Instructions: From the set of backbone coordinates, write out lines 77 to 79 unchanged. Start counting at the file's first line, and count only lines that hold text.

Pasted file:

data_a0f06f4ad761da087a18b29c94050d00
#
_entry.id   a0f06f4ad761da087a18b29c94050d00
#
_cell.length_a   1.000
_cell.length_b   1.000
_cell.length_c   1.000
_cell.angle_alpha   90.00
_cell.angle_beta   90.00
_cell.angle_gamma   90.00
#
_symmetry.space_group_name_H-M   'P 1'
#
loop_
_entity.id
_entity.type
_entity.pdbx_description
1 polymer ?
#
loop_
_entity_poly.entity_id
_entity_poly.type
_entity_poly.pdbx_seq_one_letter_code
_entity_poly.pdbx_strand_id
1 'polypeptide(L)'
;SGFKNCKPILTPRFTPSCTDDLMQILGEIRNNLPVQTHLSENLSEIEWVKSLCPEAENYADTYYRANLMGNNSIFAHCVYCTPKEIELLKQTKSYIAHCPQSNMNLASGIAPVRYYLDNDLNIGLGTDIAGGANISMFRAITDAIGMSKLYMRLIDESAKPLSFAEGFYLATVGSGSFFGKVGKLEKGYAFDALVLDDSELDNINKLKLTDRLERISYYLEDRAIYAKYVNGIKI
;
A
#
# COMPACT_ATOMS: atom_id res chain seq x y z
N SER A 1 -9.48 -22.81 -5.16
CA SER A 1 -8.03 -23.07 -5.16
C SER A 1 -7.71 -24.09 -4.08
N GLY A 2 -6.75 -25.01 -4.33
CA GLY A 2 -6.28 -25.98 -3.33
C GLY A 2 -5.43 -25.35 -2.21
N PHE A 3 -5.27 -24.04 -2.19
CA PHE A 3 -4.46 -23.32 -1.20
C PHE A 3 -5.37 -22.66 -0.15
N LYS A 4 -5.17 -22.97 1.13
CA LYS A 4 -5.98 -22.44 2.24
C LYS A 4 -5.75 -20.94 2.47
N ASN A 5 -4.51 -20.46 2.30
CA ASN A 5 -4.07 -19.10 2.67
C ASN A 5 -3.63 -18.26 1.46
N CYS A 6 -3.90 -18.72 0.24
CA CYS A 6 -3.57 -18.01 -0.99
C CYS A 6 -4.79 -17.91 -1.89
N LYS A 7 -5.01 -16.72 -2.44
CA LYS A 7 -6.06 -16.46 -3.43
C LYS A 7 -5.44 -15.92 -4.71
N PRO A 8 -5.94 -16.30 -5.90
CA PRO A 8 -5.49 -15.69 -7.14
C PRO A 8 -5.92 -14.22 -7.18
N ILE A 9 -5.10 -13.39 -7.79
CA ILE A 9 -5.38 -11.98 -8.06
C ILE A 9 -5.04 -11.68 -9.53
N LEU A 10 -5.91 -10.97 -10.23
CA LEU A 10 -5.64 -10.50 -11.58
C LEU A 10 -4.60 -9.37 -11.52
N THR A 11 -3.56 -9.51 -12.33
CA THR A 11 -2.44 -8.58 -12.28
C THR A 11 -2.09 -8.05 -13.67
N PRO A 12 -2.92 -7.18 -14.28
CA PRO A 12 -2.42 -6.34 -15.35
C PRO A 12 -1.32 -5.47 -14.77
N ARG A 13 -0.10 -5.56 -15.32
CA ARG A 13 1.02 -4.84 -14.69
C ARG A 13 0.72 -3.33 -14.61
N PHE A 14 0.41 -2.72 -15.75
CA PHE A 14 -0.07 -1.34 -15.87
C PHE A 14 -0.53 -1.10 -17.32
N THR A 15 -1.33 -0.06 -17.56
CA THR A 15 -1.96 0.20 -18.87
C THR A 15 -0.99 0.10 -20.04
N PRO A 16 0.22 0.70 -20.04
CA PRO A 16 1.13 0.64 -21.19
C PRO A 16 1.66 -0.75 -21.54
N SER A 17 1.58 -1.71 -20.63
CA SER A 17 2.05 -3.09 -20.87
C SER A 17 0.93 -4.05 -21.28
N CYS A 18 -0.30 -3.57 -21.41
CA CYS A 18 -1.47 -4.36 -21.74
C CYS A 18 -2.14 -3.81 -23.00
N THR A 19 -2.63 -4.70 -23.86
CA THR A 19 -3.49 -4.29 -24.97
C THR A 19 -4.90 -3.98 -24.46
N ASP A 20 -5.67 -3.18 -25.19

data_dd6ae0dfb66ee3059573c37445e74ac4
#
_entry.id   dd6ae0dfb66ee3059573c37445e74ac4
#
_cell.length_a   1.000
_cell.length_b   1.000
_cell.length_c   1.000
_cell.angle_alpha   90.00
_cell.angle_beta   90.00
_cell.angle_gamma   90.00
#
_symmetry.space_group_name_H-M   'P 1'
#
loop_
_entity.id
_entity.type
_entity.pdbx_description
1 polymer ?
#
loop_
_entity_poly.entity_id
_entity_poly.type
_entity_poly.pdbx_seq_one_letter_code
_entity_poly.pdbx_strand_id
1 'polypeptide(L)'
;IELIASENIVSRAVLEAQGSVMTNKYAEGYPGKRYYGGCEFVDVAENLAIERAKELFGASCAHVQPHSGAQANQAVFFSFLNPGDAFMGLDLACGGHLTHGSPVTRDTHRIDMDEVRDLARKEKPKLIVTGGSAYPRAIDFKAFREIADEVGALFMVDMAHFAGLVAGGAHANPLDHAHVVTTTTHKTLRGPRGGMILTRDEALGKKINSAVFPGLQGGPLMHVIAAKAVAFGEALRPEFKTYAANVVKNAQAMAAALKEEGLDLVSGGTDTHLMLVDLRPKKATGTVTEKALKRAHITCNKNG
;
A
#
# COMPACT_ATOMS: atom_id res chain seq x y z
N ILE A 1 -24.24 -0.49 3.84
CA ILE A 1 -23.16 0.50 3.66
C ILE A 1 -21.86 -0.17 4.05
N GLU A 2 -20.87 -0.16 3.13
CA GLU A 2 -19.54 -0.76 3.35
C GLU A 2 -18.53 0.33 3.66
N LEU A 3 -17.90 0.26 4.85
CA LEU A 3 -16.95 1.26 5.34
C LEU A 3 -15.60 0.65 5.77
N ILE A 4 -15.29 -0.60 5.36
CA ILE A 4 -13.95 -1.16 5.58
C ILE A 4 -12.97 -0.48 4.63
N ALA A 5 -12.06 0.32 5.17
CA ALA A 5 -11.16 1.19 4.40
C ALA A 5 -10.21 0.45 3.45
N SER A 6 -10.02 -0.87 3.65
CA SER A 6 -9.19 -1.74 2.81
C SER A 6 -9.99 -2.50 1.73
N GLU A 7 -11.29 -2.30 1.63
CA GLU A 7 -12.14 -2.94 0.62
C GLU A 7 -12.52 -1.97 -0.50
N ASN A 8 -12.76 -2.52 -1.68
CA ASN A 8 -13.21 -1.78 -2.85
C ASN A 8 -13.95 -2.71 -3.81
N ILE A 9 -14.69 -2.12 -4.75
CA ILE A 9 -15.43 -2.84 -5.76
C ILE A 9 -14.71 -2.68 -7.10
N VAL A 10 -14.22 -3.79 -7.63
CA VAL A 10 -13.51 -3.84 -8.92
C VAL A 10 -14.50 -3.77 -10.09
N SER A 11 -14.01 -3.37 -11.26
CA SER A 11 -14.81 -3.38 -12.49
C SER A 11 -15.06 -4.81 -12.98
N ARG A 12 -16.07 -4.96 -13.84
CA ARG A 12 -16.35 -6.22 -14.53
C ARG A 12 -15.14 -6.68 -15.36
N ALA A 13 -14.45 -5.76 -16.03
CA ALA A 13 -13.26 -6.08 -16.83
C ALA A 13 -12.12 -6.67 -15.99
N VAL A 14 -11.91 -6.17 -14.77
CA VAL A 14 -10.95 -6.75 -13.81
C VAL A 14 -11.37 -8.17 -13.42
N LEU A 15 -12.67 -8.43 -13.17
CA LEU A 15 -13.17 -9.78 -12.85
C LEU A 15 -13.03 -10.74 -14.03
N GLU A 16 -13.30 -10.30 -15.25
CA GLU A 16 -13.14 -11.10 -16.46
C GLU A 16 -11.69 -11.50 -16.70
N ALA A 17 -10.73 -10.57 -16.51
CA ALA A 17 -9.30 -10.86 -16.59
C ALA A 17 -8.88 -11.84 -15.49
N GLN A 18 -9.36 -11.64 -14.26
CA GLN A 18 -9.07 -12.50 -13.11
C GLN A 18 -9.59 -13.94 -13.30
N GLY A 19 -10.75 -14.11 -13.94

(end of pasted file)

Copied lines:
CA PRO A 16 1.13 0.64 -21.19
C PRO A 16 1.66 -0.75 -21.54
N SER A 17 1.58 -1.71 -20.63